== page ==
The King IV Code on Corporate Governance identifies four good governance outcomes, one of which is an Ethical culture. Principle 2 in particular states that:
The governing body should govern the ethics of the organisation in a way that supports the establishment of an ethical culture.
One of the recommended practices to assist in achieving an ethical culture is the use of a protected disclosure or whistleblowing mechanism to detect breaches of ethical standards. However, a whistleblowing hotline on its own is not sufficient to create an ethical culture.
If one thinks of culture as ‘the way things are done around here’, then creating an ethical culture is really about shaping ethical behaviour in an organisation. Conversely, a lack of an ethical culture could lead to unethical behaviour in an organisation.
Having a strong ethical culture reduces the risk of ethical breaches and the wide range of associated costs thereof. Ethical breaches can result in financial costs in the forms of fraud losses and legal settlements, reputational damage, and the creation of an unhealthy work environment.
Moreover, a strong ethical culture promotes ethical conduct which results in higher levels of compliance, it gives an organisation the opportunity to attract and retain top staff members, boosts investor and market confidence, and improves corporate reputation. Most importantly though, an ethical culture creates a trustworthy work environment and establishes trust in the leadership – being one of the most important elements of an organisation’s success.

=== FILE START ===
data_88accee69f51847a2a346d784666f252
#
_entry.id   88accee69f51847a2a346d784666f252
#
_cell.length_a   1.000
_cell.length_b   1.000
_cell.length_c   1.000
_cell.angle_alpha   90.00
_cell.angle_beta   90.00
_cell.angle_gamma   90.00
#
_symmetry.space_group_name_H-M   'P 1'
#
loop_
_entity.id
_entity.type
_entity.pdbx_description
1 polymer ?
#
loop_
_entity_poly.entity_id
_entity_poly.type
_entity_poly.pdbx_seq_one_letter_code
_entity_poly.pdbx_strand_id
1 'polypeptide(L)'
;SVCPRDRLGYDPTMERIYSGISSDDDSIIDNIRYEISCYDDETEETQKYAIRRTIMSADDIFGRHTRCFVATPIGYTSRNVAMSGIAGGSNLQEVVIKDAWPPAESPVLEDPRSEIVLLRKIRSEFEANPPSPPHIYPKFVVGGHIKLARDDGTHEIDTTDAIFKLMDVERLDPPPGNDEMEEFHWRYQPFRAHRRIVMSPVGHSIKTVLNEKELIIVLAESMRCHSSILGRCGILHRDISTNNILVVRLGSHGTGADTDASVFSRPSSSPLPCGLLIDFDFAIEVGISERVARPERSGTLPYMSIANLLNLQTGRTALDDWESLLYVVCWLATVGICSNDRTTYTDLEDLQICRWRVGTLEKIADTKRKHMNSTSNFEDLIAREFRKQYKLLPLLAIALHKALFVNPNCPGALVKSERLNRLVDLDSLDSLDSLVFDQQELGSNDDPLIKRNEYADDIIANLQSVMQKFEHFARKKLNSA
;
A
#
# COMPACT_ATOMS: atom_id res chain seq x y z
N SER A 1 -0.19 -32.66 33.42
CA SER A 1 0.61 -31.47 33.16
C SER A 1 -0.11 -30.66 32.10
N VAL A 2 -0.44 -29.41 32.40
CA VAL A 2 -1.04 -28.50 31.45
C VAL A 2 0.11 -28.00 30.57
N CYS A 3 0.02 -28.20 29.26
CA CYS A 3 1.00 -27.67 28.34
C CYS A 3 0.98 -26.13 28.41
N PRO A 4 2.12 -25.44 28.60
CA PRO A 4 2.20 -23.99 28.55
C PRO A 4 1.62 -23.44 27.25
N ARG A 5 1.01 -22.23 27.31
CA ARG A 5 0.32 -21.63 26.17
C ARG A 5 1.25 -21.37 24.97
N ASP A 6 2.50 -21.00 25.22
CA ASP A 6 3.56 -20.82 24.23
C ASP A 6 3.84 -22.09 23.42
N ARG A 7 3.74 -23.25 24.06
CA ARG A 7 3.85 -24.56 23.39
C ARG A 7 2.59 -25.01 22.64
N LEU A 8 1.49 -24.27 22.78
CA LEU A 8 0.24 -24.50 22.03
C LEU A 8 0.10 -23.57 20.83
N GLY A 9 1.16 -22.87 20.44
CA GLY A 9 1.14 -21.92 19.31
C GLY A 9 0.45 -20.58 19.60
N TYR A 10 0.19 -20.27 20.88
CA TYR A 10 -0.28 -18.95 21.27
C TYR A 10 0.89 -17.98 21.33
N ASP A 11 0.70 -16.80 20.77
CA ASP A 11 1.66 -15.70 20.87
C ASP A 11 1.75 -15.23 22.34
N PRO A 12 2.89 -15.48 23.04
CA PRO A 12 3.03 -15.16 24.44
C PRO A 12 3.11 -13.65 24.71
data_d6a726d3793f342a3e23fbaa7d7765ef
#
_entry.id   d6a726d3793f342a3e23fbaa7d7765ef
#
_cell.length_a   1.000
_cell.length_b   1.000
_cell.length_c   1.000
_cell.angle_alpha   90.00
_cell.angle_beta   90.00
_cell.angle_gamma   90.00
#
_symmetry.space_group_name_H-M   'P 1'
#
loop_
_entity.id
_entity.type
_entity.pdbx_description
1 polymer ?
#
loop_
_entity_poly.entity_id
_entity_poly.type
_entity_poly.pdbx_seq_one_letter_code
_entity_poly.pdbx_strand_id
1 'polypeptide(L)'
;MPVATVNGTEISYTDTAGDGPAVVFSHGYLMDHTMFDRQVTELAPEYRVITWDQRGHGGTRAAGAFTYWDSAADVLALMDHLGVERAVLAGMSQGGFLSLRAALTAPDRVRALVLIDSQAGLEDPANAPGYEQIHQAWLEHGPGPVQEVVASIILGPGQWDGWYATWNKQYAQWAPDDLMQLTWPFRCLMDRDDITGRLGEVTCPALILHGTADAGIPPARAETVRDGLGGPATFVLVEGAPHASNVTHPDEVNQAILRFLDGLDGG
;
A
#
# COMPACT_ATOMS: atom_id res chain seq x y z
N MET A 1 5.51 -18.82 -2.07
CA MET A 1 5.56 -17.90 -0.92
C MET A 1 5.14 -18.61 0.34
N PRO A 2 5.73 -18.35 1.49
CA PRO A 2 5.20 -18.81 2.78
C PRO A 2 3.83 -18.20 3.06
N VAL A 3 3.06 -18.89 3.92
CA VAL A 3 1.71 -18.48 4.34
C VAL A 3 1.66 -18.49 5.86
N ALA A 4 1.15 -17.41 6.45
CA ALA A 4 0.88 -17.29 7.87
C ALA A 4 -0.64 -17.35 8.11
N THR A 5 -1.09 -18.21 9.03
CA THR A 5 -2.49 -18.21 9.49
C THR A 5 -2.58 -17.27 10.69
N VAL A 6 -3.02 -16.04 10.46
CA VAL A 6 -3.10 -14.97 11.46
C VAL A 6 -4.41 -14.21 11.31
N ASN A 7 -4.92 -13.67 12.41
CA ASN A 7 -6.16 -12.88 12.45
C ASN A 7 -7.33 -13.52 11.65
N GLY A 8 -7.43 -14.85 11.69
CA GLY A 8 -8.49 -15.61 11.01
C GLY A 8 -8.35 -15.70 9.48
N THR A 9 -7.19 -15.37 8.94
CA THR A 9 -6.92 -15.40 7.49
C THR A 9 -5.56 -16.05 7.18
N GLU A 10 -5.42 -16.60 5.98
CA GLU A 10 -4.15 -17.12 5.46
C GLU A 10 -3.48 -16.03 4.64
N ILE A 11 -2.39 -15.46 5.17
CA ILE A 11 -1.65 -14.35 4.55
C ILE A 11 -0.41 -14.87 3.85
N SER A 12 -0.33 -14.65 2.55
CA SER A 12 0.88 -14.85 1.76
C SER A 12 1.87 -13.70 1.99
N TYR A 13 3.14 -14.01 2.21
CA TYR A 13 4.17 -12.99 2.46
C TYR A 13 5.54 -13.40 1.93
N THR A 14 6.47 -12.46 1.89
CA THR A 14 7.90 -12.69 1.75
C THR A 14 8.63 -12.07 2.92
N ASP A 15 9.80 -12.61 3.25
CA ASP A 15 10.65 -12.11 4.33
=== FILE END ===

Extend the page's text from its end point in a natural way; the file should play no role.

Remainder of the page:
The success of an organisation’s whistleblowing hotline also depends on whether or not the organisation cultivates an ethical culture. If the message that employees receive is that wrongdoing and unethical behaviour is the norm of the day and tolerated, they will never report such behaviour, for fear of retaliation. Therefore, even if an organisation has a whistleblowing hotline, employees and stakeholders will not make use of it, if they perceive the organisation to have a culture of silent complacency.
It is to be expected that an organisation that focuses on cultivating an ethical culture will experience an increase in the number of disclosures logged. This should definitely be seen as a step in the right direction, instead of a failure. If employees are reporting the bad behaviour that they observe, it means that they believe that such behaviour is unacceptable, and they trust the system to deal with it accordingly.
Accordingly, cultivating an ethical culture is crucial to the effectiveness of an organisation’s whistleblowing hotline as well as the organisation’s overall success.